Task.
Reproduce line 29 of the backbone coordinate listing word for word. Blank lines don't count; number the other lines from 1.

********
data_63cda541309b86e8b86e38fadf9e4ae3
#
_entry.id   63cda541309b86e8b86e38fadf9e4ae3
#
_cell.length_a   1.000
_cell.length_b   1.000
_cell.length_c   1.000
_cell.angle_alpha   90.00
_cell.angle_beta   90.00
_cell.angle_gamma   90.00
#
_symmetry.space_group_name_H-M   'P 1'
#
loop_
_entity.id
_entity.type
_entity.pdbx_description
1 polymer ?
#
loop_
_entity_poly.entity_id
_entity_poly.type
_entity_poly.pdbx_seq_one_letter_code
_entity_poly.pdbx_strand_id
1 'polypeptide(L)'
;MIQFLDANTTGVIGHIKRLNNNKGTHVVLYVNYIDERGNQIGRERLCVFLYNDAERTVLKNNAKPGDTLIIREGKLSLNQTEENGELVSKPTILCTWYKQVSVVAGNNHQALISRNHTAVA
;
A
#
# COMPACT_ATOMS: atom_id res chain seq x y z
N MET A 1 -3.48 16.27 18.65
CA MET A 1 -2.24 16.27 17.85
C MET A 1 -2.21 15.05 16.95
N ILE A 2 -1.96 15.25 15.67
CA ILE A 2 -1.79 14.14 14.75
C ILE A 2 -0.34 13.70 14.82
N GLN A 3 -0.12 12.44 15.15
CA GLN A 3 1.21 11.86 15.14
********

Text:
#